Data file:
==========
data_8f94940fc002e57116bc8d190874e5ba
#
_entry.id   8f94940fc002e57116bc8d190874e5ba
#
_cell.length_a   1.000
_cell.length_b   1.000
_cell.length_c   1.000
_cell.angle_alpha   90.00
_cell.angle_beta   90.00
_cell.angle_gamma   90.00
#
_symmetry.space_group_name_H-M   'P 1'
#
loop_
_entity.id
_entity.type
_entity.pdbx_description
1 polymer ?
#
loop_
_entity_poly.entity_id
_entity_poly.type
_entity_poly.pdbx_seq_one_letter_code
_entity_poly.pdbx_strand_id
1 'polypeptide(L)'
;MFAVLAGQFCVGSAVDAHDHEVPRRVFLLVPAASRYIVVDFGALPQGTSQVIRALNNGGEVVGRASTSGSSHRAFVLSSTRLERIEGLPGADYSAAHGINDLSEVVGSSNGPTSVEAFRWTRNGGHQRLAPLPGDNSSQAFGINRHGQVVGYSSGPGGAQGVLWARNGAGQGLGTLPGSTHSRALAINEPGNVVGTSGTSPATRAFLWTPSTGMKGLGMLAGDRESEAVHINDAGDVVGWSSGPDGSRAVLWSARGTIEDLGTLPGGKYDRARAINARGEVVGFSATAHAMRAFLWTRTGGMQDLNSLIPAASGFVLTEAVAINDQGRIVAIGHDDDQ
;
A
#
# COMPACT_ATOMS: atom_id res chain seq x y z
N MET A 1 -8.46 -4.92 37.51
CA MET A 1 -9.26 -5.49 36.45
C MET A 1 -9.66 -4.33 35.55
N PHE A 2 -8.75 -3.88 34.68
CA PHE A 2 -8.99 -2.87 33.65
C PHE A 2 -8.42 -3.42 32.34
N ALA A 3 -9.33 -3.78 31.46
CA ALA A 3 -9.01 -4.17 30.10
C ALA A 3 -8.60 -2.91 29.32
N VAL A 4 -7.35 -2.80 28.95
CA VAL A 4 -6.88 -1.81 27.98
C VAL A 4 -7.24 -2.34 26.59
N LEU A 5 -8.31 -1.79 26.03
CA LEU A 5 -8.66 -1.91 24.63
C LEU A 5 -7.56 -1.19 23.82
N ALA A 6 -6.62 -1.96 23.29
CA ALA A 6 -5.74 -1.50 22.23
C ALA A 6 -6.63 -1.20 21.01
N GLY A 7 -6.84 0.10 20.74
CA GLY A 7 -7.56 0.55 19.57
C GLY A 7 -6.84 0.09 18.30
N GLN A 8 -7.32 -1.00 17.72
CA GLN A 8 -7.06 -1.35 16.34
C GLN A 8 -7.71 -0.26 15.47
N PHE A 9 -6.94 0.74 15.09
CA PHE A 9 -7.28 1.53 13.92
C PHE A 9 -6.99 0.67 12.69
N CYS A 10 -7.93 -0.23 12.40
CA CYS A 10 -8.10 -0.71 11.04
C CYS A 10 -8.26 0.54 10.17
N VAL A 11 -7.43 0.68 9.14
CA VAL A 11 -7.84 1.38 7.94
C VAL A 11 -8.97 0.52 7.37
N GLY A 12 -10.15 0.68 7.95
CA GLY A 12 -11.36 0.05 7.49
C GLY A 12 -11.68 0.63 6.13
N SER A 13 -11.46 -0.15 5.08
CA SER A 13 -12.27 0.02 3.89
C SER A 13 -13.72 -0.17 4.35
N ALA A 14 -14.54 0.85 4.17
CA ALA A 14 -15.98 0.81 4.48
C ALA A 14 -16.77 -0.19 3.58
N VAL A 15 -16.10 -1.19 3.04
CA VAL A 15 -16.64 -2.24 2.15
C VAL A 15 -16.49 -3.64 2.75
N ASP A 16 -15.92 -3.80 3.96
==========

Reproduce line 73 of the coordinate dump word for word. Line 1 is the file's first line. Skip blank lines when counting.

N VAL A 15 -16.10 -1.19 3.04